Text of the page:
Yesterday, driving into town, I stopped for a hiker. I was suspicious. It looked like he had just come from the Greenstone OPP Detachment located on Highway 11 just west of the junction with Highway 584. He was walking toward the junction, facing traffic.
I stopped, rolled down my window. Going to town? I asked. Yes, he was. He belted himself in. Just came from the D.T., he volunteered. It took me a while but I finally deciphered the code. He was obviously a young man, a native. He was cheerful and sociable.
He waited in the car while I transacted some business at Dan’s General Store. When I returned, he stuck out his hand to shake, and offered his name and home community. I reciprocated. He offered more information: They said I couldn’t stand up straight.
Okay, I meditated on that. Then he said, I puked on my socks. He laughed.
I asked if he was in school. Yes, he was.
And at this point, my mind began recalling the scandals of the starlight tours some years ago. Some police officers in various and sundry provinces believed it was their duty to punish drunks and addicts. They would transport them outside the boundaries of their city and then abandon the victims to find their way back. In some cases the victims were even beaten up. In many cases the hour of the day or night or even the foulness of the weather was no barrier to these uncouth and illegal practices. In some cases, in the dead of winter, victims froze to death. This was happening in Canada.
At the time, Greenstone had its own version of this practice. I call it the sunshine tour, for it was considerably less barbaric. Detainees released from the Geraldton lock-up had to find their own way back home. Even in the most foul weather. No one, as far as we know, died. This practice came to public notice and the OPP said they would cease and desist.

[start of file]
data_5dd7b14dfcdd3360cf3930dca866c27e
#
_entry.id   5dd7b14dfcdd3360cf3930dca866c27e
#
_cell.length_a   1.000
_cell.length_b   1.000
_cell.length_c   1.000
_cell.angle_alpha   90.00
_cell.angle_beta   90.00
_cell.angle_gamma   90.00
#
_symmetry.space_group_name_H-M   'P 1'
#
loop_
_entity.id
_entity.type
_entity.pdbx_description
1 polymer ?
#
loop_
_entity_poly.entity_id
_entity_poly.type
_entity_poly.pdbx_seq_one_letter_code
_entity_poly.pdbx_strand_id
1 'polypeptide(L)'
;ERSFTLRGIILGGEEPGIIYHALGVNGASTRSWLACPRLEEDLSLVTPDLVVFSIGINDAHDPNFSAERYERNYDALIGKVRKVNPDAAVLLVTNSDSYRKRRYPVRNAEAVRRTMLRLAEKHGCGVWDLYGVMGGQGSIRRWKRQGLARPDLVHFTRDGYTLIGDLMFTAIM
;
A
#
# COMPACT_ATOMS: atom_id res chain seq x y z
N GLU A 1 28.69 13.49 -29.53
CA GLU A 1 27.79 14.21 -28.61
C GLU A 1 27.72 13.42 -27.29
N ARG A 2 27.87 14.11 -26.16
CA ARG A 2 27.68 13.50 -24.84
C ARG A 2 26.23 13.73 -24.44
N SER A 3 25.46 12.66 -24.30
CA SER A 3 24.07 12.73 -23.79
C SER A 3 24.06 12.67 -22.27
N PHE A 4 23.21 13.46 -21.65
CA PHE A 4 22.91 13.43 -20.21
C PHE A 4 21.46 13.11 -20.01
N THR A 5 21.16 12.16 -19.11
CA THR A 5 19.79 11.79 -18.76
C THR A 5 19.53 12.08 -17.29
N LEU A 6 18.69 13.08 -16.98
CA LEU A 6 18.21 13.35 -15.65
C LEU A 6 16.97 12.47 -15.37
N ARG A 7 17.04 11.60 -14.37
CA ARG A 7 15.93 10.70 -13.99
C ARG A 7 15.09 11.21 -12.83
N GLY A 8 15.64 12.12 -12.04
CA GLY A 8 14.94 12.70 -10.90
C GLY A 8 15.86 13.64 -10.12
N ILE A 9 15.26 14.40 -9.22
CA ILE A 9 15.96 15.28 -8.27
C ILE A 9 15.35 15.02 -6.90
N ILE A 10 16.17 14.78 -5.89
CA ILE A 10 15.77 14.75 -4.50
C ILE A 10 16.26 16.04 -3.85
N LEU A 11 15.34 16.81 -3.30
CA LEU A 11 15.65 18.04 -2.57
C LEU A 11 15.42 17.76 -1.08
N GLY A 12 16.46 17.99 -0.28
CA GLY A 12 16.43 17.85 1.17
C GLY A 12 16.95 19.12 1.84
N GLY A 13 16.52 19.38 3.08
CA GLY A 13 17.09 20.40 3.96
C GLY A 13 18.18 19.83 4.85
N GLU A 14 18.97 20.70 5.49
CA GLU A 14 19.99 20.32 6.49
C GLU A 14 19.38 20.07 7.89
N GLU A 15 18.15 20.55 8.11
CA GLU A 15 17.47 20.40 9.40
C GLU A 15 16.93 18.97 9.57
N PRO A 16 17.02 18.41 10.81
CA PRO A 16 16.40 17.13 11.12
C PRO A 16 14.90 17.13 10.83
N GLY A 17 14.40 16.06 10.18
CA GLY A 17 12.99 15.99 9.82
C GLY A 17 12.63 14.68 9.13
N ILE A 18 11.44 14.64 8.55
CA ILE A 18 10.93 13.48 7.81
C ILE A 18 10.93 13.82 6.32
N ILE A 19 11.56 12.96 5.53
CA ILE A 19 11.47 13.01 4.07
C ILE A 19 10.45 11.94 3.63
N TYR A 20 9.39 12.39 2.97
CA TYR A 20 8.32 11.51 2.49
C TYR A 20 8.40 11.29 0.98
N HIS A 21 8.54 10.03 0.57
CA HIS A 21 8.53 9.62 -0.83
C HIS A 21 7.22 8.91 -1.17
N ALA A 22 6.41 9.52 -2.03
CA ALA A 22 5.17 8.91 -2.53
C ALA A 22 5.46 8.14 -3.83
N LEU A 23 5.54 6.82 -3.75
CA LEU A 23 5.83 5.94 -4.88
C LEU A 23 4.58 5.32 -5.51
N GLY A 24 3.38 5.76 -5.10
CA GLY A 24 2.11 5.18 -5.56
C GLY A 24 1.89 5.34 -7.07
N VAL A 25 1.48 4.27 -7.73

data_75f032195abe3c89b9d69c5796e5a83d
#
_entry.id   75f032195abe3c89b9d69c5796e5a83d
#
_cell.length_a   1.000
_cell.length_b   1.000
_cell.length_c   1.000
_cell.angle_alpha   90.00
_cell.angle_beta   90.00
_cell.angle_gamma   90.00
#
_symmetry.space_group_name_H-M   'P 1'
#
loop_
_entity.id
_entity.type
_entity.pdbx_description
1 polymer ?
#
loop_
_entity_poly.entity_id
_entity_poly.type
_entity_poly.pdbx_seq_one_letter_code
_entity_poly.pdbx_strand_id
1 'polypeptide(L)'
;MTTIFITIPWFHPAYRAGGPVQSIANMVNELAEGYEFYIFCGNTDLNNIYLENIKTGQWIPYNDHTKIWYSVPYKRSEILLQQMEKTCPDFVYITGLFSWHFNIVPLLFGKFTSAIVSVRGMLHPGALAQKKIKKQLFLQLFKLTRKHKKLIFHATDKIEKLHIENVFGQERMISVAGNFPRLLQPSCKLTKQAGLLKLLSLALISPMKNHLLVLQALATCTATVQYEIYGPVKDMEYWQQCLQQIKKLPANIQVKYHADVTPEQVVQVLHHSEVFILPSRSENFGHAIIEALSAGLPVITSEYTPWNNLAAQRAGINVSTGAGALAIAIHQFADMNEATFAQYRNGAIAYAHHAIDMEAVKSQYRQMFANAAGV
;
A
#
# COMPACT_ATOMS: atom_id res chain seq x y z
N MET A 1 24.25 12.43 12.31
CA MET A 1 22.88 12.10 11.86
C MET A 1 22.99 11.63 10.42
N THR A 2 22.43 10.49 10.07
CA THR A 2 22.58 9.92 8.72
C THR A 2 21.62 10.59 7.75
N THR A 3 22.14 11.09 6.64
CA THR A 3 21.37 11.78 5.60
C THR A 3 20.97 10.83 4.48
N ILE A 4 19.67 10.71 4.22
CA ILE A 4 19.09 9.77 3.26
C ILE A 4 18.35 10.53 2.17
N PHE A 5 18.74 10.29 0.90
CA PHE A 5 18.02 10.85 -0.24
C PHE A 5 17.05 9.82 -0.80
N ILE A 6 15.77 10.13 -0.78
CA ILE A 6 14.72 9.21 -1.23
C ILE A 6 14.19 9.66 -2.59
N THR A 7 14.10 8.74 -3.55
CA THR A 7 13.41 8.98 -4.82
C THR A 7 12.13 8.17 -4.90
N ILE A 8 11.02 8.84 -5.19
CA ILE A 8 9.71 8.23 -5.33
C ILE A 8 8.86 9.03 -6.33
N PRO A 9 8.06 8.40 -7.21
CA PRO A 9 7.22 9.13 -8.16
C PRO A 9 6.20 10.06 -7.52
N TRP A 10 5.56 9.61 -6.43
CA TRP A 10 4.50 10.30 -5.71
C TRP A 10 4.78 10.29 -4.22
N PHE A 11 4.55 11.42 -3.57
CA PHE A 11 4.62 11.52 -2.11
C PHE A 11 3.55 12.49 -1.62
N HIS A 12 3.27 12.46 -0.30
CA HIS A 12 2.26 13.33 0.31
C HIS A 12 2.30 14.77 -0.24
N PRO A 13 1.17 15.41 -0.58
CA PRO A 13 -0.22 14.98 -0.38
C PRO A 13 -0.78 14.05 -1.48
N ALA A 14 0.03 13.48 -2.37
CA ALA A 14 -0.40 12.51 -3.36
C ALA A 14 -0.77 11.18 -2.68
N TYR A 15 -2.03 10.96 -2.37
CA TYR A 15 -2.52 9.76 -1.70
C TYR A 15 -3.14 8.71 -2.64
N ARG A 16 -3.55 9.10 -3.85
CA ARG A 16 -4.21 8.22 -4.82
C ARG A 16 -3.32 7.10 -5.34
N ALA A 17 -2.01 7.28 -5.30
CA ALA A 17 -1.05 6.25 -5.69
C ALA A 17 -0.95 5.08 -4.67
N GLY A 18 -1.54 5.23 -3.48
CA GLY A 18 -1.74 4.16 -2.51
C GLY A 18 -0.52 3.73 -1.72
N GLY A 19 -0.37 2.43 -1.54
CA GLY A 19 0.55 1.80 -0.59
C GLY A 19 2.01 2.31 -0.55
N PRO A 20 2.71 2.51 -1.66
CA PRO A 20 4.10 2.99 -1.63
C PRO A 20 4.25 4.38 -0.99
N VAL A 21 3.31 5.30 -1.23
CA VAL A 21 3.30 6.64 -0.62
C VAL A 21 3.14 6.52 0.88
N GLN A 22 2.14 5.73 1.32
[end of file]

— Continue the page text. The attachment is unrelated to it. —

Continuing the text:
Well, judging by my personal experience yesterday, the sunshine tour appears to be alive and well. Downtown Geraldton is 5 kilometres from the Greenstone Detachment. Patrol cars are zipping into Geraldton several times a shift. There is no reason to compel released detainees to foot it for 5 kilometres. If detainees are picked up in Beardmore or Longlac or Nakina, do they have to find their own way home? I don’t know. Somebody in a responsible position should investigate and report. It is not the duty of police officers to punish offenders.
Anyway, I asked my passenger who his teachers were. He named them. I asked him to say hello to the one I knew. He said he would.
Now, what compelled a young man to drink himself into a such a state that he had to be detained for public intoxication? I don’t know. It seems to me that certain public officials should make it their business to find out. Officials in the field of social work and mental health. And it seems to me that police officers should make it their business not to punish such offenders in questionable ways but to refer these victims to health officials. Especially if these victims are, in the eyes of the law, children. I.e., not legally adults.
I dropped my passenger off at the high school. (Now, why did the police not think of that?) He thanked me.
I said, Remember to wash those socks. He laughed.